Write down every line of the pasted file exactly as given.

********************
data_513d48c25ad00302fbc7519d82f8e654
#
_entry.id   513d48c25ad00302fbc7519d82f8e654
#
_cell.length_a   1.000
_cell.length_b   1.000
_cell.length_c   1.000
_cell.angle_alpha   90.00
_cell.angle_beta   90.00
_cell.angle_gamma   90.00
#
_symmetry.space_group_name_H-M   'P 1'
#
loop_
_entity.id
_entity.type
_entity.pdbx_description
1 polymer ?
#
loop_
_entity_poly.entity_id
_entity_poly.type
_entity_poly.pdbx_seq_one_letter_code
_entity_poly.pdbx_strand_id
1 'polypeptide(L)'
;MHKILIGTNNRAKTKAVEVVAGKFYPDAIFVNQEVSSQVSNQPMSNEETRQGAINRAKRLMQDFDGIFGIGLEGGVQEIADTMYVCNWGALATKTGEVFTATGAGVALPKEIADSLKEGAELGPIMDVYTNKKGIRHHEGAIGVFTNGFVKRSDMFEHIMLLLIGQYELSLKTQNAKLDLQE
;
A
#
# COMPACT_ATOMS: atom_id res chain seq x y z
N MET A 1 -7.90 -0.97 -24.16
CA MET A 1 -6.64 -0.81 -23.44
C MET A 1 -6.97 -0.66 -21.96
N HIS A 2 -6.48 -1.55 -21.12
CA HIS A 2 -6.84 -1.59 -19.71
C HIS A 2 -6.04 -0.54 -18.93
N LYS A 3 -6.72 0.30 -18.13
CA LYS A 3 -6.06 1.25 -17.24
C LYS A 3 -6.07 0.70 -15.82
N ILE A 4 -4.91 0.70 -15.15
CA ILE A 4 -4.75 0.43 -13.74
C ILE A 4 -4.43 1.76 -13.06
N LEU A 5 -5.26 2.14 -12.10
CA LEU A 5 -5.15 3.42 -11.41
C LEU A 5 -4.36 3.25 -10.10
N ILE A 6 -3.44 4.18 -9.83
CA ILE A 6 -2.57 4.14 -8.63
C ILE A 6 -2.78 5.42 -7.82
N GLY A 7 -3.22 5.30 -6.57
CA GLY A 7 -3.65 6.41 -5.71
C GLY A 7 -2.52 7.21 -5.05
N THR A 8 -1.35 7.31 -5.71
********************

data_513d48c25ad00302fbc7519d82f8e654
#
_entry.id   513d48c25ad00302fbc7519d82f8e654
#
_cell.length_a   1.000
_cell.length_b   1.000
_cell.length_c   1.000
_cell.angle_alpha   90.00
_cell.angle_beta   90.00
_cell.angle_gamma   90.00
#
_symmetry.space_group_name_H-M   'P 1'
#
loop_
_entity.id
_entity.type
_entity.pdbx_description
1 polymer ?
#
loop_
_entity_poly.entity_id
_entity_poly.type
_entity_poly.pdbx_seq_one_letter_code
_entity_poly.pdbx_strand_id
1 'polypeptide(L)'
;MHKILIGTNNRAKTKAVEVVAGKFYPDAIFVNQEVSSQVSNQPMSNEETRQGAINRAKRLMQDFDGIFGIGLEGGVQEIADTMYVCNWGALATKTGEVFTATGAGVALPKEIADSLKEGAELGPIMDVYTNKKGIRHHEGAIGVFTNGFVKRSDMFEHIMLLLIGQYELSLKTQNAKLDLQE
;
A
#
# COMPACT_ATOMS: atom_id res chain seq x y z
N MET A 1 -7.90 -0.97 -24.16
CA MET A 1 -6.64 -0.81 -23.44
C MET A 1 -6.97 -0.66 -21.96
N HIS A 2 -6.48 -1.55 -21.12
CA HIS A 2 -6.84 -1.59 -19.71
C HIS A 2 -6.04 -0.54 -18.93
N LYS A 3 -6.72 0.30 -18.13
CA LYS A 3 -6.06 1.25 -17.24
C LYS A 3 -6.07 0.70 -15.82
N ILE A 4 -4.91 0.70 -15.15
CA ILE A 4 -4.75 0.43 -13.74
C ILE A 4 -4.43 1.76 -13.06
N LEU A 5 -5.26 2.14 -12.10
CA LEU A 5 -5.15 3.42 -11.41
C LEU A 5 -4.36 3.25 -10.10
N ILE A 6 -3.44 4.18 -9.83
CA ILE A 6 -2.57 4.14 -8.63
C ILE A 6 -2.78 5.42 -7.82
N GLY A 7 -3.22 5.30 -6.57
CA GLY A 7 -3.65 6.41 -5.71
C GLY A 7 -2.52 7.21 -5.05
N THR A 8 -1.35 7.31 -5.71